About 1690, George married his third wife, Mary —, probably in Maine. They had one child:

     9. Mary Burroughs, born about 1690-1692 in Maine, baptized 1 May 1698 in Cambridge, Massachusetts; married Joseph Tiffany probably years before they were warned out of Norton in 1734. She was admitted to the church in Attleborough in 1736.

In her mid-20s when her husband George was hanged, Mary (—) Burroughs married second, 13 July 1693 in Boston, Michael Homer—just months after his first wife Hannah (Dowse) died. In October 1694, Michael was taken to court for spousal abuse before disappearing from the records. In January 1697/8, Mary Homer was admitted a member of the Cambridge church and a few months later had her two daughters, Mary Burroughs and Hannah Homer, baptized. 

On 5 February 1699/1700, Mary (—) (Burroughs) Homer married in Cambridge to Christopher Hall Jr. (d. 1711). They had two children, Caleb (1700-1791) and Joshua Hall (1702-), born in Attleborough.


Sources for Burroughs’ Parents

“Nathaniel Burrough of Maryland, Massachusetts, and England” by George Ely Russell, The American Genealogist, Vol. 60, pp. 140-142, 1972. (TAG back issues are available to members at AmericanAncestors.org)

Genealogical Gleanings in England by Henry F. Waters, Vol.1, Vol. 2. 1:515f, 1:737, 2:1308f


Sources for Burroughs’ Wives & Children

“Homer-Stevens Notes, Boston” by Winifred Lovering Holman in The American Genealogist, Vol. 29, pp. 99-110, 1953.

“Mary (Burroughs) (Homer) (Hall) Tiffany” by Glade Ian Nelson in The American Genealogist, Vol. 48, pp. 140-146, 1972.

“The Third Wife of the Rev. George Burroughs” by David L. Greene in The American Genealogist, Vol. 56, pp. 43-45, 1980.

“Hannah Fisher, First Wife of the Rev. George Burroughs, Executed for Witchcraft in Salem, Massachusetts, 1692” by Neil D. Thompson, The American Genealogist, Vol. 76, pp. 17-19, 2001.


If you have any corrections, please leave them in the notes below. Thanks!




16 September 2017

George Burroughs’ genealogy: Burroughs-Thomas-Crocker line

Mather's book, The Wonders of the Invisible World,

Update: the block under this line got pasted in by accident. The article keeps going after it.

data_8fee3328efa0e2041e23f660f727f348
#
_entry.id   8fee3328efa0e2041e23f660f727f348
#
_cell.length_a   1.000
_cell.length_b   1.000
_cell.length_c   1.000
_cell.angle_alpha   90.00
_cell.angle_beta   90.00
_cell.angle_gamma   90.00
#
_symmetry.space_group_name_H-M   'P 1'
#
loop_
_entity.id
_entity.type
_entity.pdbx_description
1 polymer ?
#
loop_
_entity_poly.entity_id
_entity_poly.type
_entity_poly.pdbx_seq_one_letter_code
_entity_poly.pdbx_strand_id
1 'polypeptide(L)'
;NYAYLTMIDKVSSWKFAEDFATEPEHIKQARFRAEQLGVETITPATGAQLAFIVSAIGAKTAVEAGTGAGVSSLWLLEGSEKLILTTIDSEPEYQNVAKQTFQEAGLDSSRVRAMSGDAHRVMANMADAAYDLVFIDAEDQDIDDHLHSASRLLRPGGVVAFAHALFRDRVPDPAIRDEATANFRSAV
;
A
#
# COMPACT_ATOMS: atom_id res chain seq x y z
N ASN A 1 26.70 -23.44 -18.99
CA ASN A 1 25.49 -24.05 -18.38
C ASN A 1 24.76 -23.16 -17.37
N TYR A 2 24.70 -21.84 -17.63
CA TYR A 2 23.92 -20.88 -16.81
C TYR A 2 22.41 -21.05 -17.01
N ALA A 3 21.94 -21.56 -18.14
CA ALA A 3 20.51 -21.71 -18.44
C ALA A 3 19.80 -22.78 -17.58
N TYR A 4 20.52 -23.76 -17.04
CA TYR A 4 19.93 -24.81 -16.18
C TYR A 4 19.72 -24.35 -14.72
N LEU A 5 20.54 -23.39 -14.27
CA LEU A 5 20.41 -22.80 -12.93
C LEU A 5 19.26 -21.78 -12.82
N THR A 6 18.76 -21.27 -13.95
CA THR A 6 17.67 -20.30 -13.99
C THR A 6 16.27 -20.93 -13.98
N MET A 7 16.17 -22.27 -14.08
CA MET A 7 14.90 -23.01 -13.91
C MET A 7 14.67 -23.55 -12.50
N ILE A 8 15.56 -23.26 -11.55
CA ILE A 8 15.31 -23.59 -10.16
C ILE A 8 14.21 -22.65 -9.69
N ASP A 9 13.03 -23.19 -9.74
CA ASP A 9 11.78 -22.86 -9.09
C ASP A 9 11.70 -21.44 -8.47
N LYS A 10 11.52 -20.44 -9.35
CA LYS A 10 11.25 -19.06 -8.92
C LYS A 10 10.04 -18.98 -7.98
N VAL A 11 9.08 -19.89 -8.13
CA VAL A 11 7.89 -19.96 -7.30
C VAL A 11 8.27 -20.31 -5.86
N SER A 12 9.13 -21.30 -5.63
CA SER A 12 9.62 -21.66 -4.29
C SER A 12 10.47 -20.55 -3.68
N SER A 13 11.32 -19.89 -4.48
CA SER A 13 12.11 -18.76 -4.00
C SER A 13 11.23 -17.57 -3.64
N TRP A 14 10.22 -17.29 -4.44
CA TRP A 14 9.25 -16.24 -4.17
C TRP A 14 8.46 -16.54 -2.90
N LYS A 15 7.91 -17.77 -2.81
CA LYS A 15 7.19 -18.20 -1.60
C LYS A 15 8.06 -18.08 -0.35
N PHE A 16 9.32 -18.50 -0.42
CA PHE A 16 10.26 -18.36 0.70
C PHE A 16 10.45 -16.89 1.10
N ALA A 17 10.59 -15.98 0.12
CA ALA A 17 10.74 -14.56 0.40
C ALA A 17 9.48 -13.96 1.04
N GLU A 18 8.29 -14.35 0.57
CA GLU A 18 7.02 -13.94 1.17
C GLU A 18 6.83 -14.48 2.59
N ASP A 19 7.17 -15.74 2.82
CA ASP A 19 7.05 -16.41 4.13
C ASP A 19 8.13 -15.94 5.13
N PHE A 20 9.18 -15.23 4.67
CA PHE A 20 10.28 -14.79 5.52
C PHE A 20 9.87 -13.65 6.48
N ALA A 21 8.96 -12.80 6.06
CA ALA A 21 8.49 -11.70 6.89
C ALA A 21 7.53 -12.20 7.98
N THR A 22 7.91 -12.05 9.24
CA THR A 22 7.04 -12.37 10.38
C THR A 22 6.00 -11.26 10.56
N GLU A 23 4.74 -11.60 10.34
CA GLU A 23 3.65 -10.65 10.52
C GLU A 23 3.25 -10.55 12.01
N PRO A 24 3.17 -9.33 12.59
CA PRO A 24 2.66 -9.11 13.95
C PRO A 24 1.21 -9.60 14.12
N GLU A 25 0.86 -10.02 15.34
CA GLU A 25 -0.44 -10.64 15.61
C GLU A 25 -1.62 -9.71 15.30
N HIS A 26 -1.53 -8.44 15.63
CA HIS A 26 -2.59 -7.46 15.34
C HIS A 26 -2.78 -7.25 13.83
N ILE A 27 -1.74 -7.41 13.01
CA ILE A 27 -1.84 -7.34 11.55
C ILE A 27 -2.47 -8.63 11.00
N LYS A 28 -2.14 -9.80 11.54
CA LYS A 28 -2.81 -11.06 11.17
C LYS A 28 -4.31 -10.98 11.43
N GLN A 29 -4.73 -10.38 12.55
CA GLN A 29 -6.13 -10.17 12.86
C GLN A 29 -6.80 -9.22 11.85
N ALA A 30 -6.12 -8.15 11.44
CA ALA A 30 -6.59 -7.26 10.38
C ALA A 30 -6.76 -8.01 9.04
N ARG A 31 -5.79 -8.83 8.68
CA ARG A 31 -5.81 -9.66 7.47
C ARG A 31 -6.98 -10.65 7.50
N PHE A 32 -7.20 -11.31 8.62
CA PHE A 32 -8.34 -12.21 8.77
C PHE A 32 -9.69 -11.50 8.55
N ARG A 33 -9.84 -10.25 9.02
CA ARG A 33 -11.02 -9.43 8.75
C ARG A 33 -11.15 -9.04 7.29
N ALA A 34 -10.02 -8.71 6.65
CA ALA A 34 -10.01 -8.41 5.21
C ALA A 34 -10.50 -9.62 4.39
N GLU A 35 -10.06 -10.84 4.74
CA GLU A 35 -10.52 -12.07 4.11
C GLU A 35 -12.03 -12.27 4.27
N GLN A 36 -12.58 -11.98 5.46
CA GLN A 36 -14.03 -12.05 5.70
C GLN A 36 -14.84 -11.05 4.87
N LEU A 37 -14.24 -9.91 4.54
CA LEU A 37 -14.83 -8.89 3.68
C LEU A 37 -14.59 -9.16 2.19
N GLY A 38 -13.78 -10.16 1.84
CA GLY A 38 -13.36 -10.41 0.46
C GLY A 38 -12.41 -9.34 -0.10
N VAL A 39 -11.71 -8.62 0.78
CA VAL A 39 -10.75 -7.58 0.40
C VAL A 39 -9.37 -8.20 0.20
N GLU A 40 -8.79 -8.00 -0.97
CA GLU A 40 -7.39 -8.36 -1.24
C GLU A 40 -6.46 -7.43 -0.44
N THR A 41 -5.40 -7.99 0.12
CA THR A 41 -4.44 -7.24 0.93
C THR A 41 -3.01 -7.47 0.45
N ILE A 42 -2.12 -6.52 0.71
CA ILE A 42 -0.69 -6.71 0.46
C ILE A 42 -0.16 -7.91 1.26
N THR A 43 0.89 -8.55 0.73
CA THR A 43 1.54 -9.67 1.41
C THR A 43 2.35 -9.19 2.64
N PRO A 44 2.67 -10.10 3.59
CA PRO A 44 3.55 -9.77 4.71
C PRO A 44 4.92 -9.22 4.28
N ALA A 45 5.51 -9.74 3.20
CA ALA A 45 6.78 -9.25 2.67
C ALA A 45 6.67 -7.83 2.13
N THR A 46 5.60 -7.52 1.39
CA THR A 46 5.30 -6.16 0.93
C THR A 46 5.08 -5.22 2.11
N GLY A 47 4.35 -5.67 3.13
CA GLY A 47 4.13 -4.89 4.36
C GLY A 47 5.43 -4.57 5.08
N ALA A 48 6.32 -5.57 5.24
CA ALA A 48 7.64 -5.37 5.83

shows his passionate dislike for fellow minister
and Salem witch trials victim George Burroughs
Cotton Mather’s profile in Colonial Collegians concludes by claiming a blood connection between the Puritan Boston minister and George Burroughs, the man Mather vilified in his writings on the 1692 Salem witch trials. In my previous post, however, I showed how the Colonial Collegians writer mistook a Joseph for a Josiah Crocker in Mather's line, which removed a marriage between their descendants. 

But what about the line of descent given for George Burroughs, former minister of Salem Village? It turns out the information in Colonial Collegians was almost correct. It skips one generationthe father of Isaiah Thomas, founder of the American Antiquarian Society (AAS)—but the other details check out.

Burroughs line in Colonial Collegians
George Burroughs (H.U. 1670)
[daughter Burroughs]
Isaiah Thomas, LL.D., founder of AAS
[child of Isaiah Thomas]
[granddaughter of Isaiah Thomas] m. Samuel Leonard Crocker (Brown U. 1822)


Isaiah Thomas Sr. (1749-1831),
descendant of George Burroughs,
printer and founder of AAS
Rev. George Burroughs (1650-1692), the 1670 Harvard graduate hanged as a witch in Salem, married as his first wife, Hannah Fisher (1653-1681). Their daughter Elizabeth Burroughs (1681-1719) married Peter Thomas (1683-1744). Elizabeth and Peter’s son Moses Thomas (1715-1752) married Fidelity Grant (d. 1798). Their son, Isaiah Thomas Sr. (1749-1831), married as his first wife Mary Dill (b. 1750). Isaiah was a printer and founder of the American Antiquarian Society in Worcester, Massachusetts. Their son Isaiah Thomas Jr. (1773-1819) married Mary Weld (1768-1825), and they had Hannah Weld Thomas (d. 1827). So, the granddaughter of the founder of the AAS married Samuel Leonard Crocker (1804-1883) who graduated from Brown University in 1822. That makes George Burroughs the third great-grandfather of Hannah (Thomas) Crocker.

For more information on Isaiah Thomas Sr., see the AAS prototype website, Isaiah Thomas: Patriot-Printer



23 August 2017

Cotton Mather and the Six Degrees of Separation

Cotton Mather (1663-1728)
“Conspicuous” on horseback, Cotton Mather (1663-1728) attended the hanging of fellow minister and Harvard graduate George Burroughs (1650-1692), found guilty at the Salem witch trials. Called the ringleader of witches, Burroughs’ parting speech followed by a perfect recitation of “The Lord’s Prayer” caused doubt to stir among the onlookers. Yet Mather, who firmly believed in the devil himself, dismissed Burroughs’ words.